One thing that I run into frequently in my programming life is the desire to schedule events. I like CFSCHEDULE, but by iteself it has a few limitations that I don't like. It is a bit limited in the intervals available and I have to have an HTTP page set up for it.

What I want is the ability to schedule a CFC method to be run directly from that CFC. Fortunately, Scheduler.cfc allows me to do just that. Scheduler.cfc itself still requires a scheduled task to run it. Scheduler.cfc also has the ability to report data about the scheduled tasks that it has run, but (as it is just a CFC) it doesn't have a UI to report that data.

The Scheduler program solves both of those. It is essentially a wrapper for Scheduler.cfc. When the program is installed (copying it to a folder after installing Neptune), it automatically creates a "/schedule.cfm" and creates a ColdFusion scheduled task to execute it every 15 minutes (you can, of course change that). It also creates a page that reports all of the scheduled tasks running on the system as well as how long they execute (in seconds) on average, as well as the ability to see details of every time that they have run.

This information can be invaluable if you are trouble-shooting a scheduled task.

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com.sebtools Build 11

I just updated the com.sebtools to Build 11. I am really happy with the progress made here, but I think my version names stink. I can't figure out what to call versions of a package of loosely-related CFCs that have different versions themselves.

(What is com.sebtools?)

The last time I posted about a new build of com.sebtools, it was about Build 8 and A LOT has changed since then. For a full list, see the change log. Here are some highlights, however, of just a few things that I think are really neat.

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Manager.cfc and Elasticity

Whenever I see any example saying "See how easy this is!?", I inevitably think "What happens when my needs differs a bit from the expected?". My worry is that I could start with a situation for which the tool is a good match and then things change a bit. Do I have to abandon the tool altogether in those cases? Basically, I always want to know how much elasticity any solution has.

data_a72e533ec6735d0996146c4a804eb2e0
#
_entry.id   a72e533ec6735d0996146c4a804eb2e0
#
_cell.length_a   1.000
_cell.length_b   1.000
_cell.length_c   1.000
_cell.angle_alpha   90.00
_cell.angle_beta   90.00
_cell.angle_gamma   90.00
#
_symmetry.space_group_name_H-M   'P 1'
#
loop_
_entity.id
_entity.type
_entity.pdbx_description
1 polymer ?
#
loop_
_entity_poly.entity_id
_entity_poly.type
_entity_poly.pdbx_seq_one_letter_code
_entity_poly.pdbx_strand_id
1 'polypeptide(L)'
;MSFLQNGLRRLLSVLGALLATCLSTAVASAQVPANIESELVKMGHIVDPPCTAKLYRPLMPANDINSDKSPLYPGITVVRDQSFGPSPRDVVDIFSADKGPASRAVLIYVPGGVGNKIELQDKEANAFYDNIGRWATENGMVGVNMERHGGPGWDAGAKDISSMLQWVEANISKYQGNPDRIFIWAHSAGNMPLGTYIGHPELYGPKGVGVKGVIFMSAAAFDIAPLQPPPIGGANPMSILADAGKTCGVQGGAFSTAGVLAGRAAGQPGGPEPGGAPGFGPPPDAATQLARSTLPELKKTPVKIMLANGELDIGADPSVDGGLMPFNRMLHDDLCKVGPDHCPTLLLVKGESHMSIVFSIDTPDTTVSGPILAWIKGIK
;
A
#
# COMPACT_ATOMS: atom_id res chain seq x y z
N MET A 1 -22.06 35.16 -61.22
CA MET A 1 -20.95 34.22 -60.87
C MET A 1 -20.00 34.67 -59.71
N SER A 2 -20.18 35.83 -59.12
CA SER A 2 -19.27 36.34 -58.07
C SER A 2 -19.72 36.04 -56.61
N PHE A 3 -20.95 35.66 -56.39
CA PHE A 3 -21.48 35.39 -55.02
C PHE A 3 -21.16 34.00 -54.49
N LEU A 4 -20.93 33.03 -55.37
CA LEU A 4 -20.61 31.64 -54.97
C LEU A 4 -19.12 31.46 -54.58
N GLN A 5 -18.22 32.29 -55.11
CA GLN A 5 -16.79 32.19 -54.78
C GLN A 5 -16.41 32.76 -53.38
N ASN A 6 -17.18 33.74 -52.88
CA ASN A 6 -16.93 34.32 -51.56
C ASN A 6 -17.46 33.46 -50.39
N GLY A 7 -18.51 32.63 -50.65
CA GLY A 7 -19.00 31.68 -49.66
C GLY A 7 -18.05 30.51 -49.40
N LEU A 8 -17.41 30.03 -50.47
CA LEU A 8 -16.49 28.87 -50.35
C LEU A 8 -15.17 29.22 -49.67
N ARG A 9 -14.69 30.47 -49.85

More often than not, it seems, systems that are extremely efficient have very little elasticity (think of airline schedules where bad weather anywhere effects flight patterns everywhere). I think that the past several blog entries on Super-Easy CRUD/File Management have demonstrated that the com.sebtools package provides great efficiency for basic CRUD and file tasks. What it hasn't demonstrated (yet) is how elastic it is when the problem is more complicated than what com.sebtools is built to handle.

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The Power of Arguments in Records.cfc

We have come a long way in our question to easily manage records and files. Taking advantage of the com.sebtools library, we have a single file that effectively provides a component for every table and methods for every basic action on that table. I would like to focus in a bit more on the API for these components now. Specifically, I would like to focus on how we can get the recordset we want - even for operators other than equality.

What we want is to be able to specify the exact recordset that we want - which columns, which rows, which pages - by passing in arguments. Ideally, we could do this just in our data definitions without writing any extra code.